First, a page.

Classful vs Classless Addresses

Once upon a time, every IP address would belong to an address class (refer to RFC 791) – it states the following:

[…] in class A, the high order bit is zero, the next 7 bits are the network, and the last 24 bits are the local address; in class B, the high order two bits are one-zero, the next 14 bits are the network and the last 16 bits are the local address; in class C, the high order three bits are one-one-zero, the next 21 bits are the network and the last 8 bits are the local address.

Even though the RFC 971 makes no explicit reference to the network mask, it does reference the number of bits assigned to the network part of the IP address.

Other RFCs (RFC5735, RFC 1112) also make reference to a Class D – reserved for Multicast addressing and, Class E – reserved for future use.

  • Class A :: Binary { 0 _ _ _ _ _ _ _ } | Decimal Range { 0 – 127 } | Mask: 255.0.0.0 | Unicast IP range
  • Class B :: Binary { 1 0 _ _ _ _ _ _ } | Decimal Range { 128 – 191 } | Mask: 255.255.0.0 | Unicast IP range
  • Class C :: Binary { 1 1 0 _ _ _ _ _ } | Decimal Range { 192 – 223 } | Mask: 255.255.255.0 | Unicast IP range
  • Class D :: Binary { 1 1 1 0 _ _ _ _ } | Decimal Range { 224 –  239 } | Mask: n/a | Multicast IP range
  • Class E :: Reserved

The framework above defines what is known as classfull addresses. Let’s take a few examples:

Note that the first IP address is the “zero” network more commonly referred to as the Major Network. Additionally, the last IP address in the range is the Broadcast address. Traditionally, neither could be assigned to hosts.


THE PROBLEM

Classfull addressing introduces two major problems:

  1. Subneting is not flexible enough leading to a waste of the IP address space. For instance, the major network of 193.25.20.0 could accommodate 254 hosts (193.25.20.1 – 193.25.20.254); however a small network might only need 50 addresses.
  2. Route aggregation could only be done on the major network boundaries resulting in an increase of the routing tables size.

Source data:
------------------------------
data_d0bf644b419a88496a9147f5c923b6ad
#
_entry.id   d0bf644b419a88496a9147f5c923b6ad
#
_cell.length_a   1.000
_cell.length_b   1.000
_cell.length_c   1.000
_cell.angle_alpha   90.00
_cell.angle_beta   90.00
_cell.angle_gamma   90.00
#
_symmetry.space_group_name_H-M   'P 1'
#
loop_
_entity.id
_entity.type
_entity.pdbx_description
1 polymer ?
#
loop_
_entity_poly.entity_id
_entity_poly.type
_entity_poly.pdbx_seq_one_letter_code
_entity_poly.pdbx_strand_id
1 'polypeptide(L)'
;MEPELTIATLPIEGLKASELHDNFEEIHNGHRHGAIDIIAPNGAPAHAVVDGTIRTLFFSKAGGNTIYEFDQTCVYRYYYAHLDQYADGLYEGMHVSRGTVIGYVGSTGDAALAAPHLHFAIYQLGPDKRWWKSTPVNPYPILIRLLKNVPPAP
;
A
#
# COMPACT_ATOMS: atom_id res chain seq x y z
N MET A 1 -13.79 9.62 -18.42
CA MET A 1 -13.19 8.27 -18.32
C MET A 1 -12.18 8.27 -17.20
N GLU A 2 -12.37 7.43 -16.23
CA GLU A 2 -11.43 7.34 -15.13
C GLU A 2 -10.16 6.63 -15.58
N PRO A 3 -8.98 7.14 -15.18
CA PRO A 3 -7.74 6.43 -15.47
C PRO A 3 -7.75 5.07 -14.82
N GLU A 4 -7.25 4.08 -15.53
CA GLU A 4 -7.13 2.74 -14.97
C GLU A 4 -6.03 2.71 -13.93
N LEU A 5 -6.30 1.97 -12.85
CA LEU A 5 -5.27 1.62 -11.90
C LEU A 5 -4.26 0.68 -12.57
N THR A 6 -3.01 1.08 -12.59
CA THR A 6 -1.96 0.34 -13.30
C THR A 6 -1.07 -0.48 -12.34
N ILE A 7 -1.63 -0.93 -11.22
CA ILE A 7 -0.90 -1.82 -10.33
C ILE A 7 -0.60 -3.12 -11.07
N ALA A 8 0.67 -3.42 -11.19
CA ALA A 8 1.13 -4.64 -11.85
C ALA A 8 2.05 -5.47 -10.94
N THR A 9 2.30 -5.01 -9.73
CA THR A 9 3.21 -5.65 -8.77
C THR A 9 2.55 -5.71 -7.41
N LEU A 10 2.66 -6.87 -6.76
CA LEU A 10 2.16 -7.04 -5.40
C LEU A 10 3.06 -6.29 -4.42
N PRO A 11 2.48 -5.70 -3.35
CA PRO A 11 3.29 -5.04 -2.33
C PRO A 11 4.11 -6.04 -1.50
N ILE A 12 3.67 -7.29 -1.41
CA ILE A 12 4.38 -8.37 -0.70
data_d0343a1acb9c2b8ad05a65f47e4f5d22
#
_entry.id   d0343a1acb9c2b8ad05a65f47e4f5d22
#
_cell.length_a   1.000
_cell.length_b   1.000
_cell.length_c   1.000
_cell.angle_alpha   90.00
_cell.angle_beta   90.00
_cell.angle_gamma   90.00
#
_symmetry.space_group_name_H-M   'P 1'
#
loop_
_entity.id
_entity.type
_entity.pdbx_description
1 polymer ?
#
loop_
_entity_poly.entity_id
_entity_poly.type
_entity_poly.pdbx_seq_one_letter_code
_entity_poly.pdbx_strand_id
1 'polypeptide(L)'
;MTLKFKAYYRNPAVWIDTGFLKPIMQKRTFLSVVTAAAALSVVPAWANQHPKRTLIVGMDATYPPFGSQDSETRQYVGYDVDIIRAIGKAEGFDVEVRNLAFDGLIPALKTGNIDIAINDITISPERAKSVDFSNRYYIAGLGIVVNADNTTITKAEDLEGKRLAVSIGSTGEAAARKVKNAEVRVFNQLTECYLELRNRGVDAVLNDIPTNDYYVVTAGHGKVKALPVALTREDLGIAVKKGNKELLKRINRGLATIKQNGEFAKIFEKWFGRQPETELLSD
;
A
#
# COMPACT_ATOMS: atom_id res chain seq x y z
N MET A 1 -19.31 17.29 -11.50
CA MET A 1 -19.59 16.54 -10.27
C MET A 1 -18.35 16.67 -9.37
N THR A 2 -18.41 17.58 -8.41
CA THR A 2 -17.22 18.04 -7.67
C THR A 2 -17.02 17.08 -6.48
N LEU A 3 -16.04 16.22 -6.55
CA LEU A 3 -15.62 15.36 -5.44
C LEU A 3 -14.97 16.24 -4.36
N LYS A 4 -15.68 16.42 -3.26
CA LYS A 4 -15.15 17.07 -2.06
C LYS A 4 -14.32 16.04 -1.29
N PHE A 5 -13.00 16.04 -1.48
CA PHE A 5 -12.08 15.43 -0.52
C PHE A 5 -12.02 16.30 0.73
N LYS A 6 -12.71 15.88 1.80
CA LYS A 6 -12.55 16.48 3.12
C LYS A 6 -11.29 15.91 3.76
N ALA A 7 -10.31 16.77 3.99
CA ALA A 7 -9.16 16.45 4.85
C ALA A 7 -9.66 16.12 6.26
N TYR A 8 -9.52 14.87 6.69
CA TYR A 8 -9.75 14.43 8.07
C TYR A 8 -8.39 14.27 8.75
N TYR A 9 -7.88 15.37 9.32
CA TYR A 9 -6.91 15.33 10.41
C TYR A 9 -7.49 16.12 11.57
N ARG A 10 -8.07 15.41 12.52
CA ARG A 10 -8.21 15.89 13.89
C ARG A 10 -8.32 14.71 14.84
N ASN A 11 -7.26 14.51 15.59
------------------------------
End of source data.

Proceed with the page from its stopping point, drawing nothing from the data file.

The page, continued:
THE SOLUTION

The Internet community proposed a special technique known as VLSM – Variable Length Subnet Masks allowing network engineers to split network ranges into smaller subnets as needed by using “custom” network masks.

VLSM introduces Classless addresses.

As an example, let’s consider the same major network used above – 193.25.20.0 and that our network has 50 hosts only. To accommodate 50 hosts, we need to use 6 bits which gives us a range of 62 host addresses (2^6 = 64).

So our network mask would be 255.255.255.192, giving us four extra network ranges  to choose from:

We could even further subnet as below:


Despite the RFC 971 making reference to the length of the network mask for each class, we find that in classfull routing protocols implementations, it is allowed to use a class A address with a class C network mask. Though in classfull routing environments, the mask will always be set at the octet boundary – i.e. 255.0.0.0, 255.255.0.0 or 255.255.255.0

 

Thank you,

Rafael A. Couto Cabral • LinkedIn Profile
Cisco​ | F5 | VMware Certified • PRINCE2 Practitioner

Originally posted 2015-05-17 23:51:13.

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